Defining Social Entrepreneurship
“You’re studying marketing, huh? So what do you want to do with that?” says a nice girl sitting next to me in the HFAC atrium.
I pause for a moment, trying to gauge the sincerity of her question, the number of pages she has left to read before work, and the time I have before class. Should I give the “elevator pitch” version and politely let her continue her work, or should I launch into a more thorough explanation in the hopes that she will get excited about it and want to get involved?
It’s the beginning of a new semester, and every day I have to make these decisions as I wade through the first-time introductions and get-to-know-you activities that always accompany this time of year.
Every day I give a different answer:
“I want to be a marketer for a social entrepreneur.”
“I want to do marketing in the social innovation space.”
“I want to do marketing in the nonprofit sector.”
“I want to save the world, using my writing, communications, and marketing skills.”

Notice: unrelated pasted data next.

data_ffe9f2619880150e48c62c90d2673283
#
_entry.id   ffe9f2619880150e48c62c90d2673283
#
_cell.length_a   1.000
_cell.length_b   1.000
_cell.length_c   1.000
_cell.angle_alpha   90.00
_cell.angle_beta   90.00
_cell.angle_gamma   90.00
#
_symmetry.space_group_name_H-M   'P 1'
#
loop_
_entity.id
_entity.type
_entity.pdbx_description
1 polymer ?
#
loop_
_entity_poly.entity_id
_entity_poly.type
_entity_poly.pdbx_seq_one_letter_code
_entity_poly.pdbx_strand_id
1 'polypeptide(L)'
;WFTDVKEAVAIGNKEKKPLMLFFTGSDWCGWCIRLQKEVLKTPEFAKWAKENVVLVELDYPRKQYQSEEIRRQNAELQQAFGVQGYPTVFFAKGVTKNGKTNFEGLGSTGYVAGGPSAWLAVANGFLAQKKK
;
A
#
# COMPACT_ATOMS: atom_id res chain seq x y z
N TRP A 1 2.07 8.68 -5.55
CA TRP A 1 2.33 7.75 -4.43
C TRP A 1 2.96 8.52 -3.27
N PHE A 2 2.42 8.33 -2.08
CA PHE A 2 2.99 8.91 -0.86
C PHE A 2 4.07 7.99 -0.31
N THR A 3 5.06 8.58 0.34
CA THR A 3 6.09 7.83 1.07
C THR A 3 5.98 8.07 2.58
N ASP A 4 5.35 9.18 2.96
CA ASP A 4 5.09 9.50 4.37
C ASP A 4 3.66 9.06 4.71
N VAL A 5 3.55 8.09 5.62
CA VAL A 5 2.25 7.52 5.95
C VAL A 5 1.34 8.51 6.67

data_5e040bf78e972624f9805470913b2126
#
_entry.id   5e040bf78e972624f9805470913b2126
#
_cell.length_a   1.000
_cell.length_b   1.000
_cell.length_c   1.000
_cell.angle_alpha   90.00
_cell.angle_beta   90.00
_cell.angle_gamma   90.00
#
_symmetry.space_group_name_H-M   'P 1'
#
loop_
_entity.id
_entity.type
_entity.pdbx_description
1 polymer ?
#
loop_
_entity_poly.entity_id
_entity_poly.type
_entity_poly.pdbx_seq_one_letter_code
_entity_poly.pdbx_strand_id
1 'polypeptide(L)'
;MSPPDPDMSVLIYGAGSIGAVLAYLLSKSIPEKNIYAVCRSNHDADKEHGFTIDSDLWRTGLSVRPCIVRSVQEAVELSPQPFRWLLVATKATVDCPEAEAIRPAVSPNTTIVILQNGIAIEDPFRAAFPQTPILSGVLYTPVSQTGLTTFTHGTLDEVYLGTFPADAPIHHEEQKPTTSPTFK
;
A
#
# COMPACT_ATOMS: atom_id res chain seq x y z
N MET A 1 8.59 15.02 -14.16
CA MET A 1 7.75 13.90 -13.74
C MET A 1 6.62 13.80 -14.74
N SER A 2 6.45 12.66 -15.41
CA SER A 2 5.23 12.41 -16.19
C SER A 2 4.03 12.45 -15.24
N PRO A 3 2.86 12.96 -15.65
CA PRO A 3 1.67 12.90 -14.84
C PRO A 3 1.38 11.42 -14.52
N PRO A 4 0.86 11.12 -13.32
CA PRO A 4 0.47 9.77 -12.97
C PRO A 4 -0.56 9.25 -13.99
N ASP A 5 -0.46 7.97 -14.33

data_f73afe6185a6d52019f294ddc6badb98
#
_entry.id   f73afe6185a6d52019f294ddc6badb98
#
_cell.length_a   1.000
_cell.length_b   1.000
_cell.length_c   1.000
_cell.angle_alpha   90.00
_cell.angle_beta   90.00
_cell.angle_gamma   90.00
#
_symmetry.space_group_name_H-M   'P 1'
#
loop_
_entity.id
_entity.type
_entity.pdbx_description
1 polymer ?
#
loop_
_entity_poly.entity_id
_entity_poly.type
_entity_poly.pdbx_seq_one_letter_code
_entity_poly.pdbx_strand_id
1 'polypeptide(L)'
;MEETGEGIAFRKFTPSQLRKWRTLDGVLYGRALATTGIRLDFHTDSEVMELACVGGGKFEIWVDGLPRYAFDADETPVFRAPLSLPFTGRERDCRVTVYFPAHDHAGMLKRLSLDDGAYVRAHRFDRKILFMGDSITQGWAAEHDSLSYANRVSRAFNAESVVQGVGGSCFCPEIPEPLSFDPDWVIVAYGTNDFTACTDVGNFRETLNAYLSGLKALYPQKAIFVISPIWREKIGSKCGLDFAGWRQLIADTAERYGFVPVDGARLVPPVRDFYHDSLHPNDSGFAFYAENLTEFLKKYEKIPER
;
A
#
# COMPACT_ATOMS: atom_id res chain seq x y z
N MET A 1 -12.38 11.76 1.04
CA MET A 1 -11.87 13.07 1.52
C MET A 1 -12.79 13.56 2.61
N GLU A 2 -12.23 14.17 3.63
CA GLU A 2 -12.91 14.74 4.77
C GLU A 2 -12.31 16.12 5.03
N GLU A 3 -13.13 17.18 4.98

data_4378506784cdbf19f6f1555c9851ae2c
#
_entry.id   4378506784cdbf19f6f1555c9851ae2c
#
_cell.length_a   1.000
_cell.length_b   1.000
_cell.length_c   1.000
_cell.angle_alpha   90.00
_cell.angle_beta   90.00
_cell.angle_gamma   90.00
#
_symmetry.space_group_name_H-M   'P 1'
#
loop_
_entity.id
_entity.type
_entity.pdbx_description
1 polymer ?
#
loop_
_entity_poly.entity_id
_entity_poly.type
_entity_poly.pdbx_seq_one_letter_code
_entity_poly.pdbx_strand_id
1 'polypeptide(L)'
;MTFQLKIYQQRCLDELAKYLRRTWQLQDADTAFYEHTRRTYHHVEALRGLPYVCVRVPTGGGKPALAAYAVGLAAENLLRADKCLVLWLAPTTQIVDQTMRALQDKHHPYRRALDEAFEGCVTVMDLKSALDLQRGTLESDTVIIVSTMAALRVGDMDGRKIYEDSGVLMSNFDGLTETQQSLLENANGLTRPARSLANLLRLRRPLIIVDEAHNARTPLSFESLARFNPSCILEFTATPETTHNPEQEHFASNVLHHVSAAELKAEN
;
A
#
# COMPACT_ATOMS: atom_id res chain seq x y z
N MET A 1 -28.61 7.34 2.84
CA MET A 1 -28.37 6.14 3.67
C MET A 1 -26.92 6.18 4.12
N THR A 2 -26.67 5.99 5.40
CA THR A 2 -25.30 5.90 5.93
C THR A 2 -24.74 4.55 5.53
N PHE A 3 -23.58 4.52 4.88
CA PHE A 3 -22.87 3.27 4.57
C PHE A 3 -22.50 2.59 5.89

Every day the answers are slightly different, but none of them fully convey what I really want to do or how exciting this work is.
For the sake of explaining my future plans and for the advancement of the field (because people rarely want to get involved with something they don’t understand), I think it is necessary to have one solid definition of social entrepreneurship—something like “social problem-solving in an innovative, systematic, and revolutionary way.”
On the other hand, part of what is so exciting about the social entrepreneurship space is that there isn’t one definition—multiple definitions and explanations means that the field is still evolving and innovating. It’s still exciting, and there is room to grow. I think as long as the definitions are similar and get people excited about the field, multiple definitions can continue.
In the meantime, I’ll continue practicing my “elevator pitches” and my 5-minute isn’t-this-the-most-exciting-work-you’ve-ever-heard-of!?! explanations. Although every once in a while it would be nice to say what I really want to do and have people understand me:
“I want to get into tech marketing and branding, and then use the skills I learn to be a marketer for a social entrepreneur and then start my own marketing agency catered to social entrepreneurs.”